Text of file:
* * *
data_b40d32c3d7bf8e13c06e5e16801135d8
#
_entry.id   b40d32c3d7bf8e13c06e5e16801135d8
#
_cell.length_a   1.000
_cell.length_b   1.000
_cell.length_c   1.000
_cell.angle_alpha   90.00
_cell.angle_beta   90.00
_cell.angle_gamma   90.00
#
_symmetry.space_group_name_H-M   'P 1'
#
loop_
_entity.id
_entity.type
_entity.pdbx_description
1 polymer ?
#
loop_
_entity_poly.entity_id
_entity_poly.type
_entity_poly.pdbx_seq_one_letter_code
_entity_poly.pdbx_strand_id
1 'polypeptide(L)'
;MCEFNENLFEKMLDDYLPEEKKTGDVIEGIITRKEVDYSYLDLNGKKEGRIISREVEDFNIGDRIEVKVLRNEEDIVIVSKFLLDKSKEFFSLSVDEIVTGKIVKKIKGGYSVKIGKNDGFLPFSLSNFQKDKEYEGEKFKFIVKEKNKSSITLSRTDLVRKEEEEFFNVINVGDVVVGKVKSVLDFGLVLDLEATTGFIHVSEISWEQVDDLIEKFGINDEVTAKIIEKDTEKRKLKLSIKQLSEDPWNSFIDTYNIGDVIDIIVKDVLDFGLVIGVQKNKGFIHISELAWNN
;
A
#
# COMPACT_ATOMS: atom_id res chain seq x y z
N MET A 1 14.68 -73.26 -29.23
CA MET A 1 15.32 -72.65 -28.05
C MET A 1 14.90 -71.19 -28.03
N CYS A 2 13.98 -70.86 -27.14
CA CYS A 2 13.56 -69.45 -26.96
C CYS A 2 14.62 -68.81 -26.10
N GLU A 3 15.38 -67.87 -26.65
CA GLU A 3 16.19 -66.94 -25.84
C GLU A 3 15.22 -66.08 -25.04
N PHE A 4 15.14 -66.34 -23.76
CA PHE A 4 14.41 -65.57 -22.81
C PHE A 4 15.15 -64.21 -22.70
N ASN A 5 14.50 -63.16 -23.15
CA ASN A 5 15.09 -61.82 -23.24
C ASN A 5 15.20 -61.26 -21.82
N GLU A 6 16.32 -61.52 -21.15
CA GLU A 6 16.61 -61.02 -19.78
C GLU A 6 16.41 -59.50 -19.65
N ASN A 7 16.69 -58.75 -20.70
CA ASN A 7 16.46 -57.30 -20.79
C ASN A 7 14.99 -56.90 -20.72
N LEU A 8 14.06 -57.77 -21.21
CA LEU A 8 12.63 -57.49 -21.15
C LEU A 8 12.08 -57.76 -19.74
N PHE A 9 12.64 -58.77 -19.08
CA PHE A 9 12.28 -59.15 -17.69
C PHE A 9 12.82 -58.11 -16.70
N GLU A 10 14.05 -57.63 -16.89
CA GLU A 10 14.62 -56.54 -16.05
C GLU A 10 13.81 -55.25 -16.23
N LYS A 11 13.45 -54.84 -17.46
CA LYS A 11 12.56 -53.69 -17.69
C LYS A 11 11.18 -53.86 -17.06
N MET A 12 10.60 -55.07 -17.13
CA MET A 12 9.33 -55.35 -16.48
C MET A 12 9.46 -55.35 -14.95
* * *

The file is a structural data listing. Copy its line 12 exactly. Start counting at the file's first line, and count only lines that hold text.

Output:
_symmetry.space_group_name_H-M   'P 1'